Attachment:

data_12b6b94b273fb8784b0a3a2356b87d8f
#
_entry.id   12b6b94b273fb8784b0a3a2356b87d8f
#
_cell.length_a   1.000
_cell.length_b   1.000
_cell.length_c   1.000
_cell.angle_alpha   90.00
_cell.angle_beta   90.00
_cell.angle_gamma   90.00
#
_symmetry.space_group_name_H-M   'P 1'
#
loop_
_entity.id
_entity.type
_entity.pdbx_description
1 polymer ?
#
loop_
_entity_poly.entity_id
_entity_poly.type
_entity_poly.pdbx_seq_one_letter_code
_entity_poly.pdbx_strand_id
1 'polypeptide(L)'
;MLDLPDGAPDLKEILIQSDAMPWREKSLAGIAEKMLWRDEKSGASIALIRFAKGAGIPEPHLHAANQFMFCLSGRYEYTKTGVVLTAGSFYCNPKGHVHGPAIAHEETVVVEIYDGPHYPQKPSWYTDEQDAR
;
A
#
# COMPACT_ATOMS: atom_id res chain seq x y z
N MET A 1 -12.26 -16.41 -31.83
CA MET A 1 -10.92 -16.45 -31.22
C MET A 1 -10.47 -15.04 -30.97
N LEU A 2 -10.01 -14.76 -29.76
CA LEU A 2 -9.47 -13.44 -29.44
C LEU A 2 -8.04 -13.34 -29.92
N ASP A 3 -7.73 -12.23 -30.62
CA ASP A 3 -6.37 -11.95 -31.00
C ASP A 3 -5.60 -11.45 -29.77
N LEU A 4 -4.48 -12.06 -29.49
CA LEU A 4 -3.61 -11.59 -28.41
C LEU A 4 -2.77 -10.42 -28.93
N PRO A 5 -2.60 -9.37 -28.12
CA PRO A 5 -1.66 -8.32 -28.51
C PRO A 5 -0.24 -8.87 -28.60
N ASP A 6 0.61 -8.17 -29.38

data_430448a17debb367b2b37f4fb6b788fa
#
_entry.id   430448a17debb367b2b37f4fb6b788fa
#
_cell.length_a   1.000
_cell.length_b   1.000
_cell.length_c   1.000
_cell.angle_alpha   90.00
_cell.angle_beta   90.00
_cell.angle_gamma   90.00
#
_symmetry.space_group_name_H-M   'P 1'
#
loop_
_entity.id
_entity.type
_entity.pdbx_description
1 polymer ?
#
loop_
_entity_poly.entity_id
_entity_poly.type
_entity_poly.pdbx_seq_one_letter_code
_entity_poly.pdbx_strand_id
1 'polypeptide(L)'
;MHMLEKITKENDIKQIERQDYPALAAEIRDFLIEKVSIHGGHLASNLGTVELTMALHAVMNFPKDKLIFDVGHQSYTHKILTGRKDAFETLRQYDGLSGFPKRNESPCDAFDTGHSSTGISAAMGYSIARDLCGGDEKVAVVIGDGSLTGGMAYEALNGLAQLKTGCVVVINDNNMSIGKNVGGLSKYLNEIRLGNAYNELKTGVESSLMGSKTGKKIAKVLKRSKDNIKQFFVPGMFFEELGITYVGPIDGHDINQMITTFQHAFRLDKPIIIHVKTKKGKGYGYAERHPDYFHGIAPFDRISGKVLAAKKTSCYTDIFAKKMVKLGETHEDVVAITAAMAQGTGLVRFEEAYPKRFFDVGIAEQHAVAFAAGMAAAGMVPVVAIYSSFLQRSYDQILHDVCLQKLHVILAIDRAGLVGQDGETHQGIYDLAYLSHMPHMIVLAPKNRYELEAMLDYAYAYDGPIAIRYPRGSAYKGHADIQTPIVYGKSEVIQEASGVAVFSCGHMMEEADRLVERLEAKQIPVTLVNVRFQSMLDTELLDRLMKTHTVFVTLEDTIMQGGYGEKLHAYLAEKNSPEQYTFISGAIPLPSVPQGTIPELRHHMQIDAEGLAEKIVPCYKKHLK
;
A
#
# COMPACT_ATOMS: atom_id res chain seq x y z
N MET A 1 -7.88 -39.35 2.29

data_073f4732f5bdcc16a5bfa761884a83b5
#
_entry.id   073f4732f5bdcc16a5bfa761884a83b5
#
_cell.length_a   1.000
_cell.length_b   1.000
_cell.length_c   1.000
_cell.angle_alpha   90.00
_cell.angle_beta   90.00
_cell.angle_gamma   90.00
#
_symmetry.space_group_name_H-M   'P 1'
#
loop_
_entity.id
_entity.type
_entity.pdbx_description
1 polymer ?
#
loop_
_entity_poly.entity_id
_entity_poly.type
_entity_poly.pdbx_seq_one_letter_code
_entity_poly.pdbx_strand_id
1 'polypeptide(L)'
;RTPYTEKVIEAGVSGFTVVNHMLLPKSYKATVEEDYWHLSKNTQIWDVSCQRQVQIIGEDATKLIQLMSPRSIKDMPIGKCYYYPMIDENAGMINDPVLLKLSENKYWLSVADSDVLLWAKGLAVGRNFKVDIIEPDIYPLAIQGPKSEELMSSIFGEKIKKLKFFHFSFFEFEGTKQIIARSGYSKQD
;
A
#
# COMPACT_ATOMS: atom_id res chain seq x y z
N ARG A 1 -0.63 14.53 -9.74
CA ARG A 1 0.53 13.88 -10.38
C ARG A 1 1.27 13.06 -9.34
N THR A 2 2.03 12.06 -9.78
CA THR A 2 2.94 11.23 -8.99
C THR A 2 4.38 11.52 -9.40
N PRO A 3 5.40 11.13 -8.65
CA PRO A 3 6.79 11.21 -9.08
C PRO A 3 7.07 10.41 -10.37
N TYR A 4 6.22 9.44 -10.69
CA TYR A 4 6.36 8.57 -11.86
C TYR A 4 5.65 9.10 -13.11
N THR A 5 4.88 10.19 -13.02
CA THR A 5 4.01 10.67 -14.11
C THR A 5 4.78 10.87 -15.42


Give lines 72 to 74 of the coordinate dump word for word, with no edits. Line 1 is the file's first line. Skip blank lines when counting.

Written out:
;MHMLEKITKENDIKQIERQDYPALAAEIRDFLIEKVSIHGGHLASNLGTVELTMALHAVMNFPKDKLIFDVGHQSYTHKILTGRKDAFETLRQYDGLSGFPKRNESPCDAFDTGHSSTGISAAMGYSIARDLCGGDEKVAVVIGDGSLTGGMAYEALNGLAQLKTGCVVVINDNNMSIGKNVGGLSKYLNEIRLGNAYNELKTGVESSLMGSKTGKKIAKVLKRSKDNIKQFFVPGMFFEELGITYVGPIDGHDINQMITTFQHAFRLDKPIIIHVKTKKGKGYGYAERHPDYFHGIAPFDRISGKVLAAKKTSCYTDIFAKKMVKLGETHEDVVAITAAMAQGTGLVRFEEAYPKRFFDVGIAEQHAVAFAAGMAAAGMVPVVAIYSSFLQRSYDQILHDVCLQKLHVILAIDRAGLVGQDGETHQGIYDLAYLSHMPHMIVLAPKNRYELEAMLDYAYAYDGPIAIRYPRGSAYKGHADIQTPIVYGKSEVIQEASGVAVFSCGHMMEEADRLVERLEAKQIPVTLVNVRFQSMLDTELLDRLMKTHTVFVTLEDTIMQGGYGEKLHAYLAEKNSPEQYTFISGAIPLPSVPQGTIPELRHHMQIDAEGLAEKIVPCYKKHLK
;
A